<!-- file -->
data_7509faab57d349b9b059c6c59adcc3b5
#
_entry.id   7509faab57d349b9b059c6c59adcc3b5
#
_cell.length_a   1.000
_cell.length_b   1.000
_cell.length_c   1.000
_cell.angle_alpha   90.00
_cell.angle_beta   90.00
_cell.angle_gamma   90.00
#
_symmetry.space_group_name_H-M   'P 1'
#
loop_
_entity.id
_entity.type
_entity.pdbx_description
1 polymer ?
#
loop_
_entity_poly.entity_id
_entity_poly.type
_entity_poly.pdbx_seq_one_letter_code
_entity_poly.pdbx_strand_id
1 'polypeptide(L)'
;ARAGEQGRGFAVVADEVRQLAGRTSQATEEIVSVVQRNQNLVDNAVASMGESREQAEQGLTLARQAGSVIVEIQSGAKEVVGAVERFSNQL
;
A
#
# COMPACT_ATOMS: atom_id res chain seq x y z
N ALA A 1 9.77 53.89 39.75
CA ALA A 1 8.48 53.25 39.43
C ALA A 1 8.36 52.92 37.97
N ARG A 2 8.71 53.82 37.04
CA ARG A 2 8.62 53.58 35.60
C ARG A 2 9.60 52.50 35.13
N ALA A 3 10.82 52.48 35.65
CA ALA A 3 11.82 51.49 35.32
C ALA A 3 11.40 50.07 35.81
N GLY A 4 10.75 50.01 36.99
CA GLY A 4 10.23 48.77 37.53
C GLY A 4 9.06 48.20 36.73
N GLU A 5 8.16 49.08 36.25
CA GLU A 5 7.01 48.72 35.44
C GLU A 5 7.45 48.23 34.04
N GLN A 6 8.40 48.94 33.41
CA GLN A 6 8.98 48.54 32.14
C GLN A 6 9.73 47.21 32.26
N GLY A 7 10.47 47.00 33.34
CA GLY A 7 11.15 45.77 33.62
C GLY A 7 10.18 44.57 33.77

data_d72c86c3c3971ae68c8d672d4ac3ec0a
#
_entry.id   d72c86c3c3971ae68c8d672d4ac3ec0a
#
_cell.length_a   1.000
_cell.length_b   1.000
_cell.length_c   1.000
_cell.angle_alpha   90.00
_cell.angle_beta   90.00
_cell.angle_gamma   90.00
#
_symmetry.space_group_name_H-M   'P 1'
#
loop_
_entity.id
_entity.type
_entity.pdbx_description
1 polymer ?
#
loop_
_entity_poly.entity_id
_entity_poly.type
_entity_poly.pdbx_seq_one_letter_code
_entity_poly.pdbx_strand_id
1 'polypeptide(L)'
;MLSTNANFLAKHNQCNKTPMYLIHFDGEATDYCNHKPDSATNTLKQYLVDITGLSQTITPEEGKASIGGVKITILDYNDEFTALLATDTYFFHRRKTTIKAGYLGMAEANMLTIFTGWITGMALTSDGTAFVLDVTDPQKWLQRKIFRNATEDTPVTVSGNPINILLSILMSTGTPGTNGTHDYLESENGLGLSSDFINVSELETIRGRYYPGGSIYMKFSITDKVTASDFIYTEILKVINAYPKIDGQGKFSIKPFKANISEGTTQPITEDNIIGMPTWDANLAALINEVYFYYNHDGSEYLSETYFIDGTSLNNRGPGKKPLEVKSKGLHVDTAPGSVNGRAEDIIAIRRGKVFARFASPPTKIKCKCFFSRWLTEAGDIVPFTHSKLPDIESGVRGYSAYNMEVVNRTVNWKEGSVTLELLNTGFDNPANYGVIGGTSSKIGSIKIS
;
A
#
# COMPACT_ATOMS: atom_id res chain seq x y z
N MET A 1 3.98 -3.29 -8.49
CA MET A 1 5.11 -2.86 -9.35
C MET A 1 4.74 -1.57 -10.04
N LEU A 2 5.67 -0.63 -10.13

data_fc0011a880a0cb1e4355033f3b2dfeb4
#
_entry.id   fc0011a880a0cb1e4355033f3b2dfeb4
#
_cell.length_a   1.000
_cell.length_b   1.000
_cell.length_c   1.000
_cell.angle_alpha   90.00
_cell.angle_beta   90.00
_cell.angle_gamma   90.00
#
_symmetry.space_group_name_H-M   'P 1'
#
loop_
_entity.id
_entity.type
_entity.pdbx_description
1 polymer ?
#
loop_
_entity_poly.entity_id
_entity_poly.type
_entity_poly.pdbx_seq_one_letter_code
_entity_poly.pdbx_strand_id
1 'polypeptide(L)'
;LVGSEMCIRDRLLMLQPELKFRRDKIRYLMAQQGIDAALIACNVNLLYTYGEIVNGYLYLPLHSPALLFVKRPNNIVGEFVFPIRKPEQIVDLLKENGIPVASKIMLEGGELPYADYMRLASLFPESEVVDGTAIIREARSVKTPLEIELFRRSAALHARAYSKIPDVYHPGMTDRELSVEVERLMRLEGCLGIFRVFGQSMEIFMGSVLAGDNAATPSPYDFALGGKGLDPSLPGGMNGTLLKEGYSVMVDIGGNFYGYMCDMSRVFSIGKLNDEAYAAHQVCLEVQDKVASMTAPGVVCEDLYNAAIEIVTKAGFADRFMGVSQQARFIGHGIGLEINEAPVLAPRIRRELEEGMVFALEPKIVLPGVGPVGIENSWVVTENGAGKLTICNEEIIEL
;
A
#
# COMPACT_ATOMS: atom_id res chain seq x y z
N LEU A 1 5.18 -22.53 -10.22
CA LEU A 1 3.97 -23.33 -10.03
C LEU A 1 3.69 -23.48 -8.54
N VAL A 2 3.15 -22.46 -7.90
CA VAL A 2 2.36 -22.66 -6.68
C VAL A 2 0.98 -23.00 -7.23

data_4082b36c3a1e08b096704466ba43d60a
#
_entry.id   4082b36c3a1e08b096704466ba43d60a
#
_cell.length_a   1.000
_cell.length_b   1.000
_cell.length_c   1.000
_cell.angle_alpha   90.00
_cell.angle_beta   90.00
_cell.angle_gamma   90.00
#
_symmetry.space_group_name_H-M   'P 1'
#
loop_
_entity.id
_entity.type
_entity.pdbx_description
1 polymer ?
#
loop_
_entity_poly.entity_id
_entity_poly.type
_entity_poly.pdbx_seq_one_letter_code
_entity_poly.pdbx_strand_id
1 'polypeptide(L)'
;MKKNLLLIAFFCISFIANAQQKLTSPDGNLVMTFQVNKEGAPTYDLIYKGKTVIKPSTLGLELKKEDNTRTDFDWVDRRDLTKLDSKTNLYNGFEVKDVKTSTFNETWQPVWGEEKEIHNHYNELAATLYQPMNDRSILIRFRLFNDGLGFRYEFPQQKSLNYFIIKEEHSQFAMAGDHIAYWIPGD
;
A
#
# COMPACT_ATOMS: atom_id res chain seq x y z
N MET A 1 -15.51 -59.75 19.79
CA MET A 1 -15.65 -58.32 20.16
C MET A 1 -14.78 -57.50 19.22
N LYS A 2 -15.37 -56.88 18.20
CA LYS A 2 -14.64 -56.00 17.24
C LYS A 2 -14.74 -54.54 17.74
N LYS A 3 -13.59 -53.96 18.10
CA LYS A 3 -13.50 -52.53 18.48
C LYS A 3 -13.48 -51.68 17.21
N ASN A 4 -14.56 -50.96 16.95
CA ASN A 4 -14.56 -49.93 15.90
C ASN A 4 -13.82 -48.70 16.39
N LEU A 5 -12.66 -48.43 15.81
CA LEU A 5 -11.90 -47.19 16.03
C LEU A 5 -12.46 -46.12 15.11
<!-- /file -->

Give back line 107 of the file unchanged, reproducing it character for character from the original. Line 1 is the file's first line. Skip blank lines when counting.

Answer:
_entity_poly.type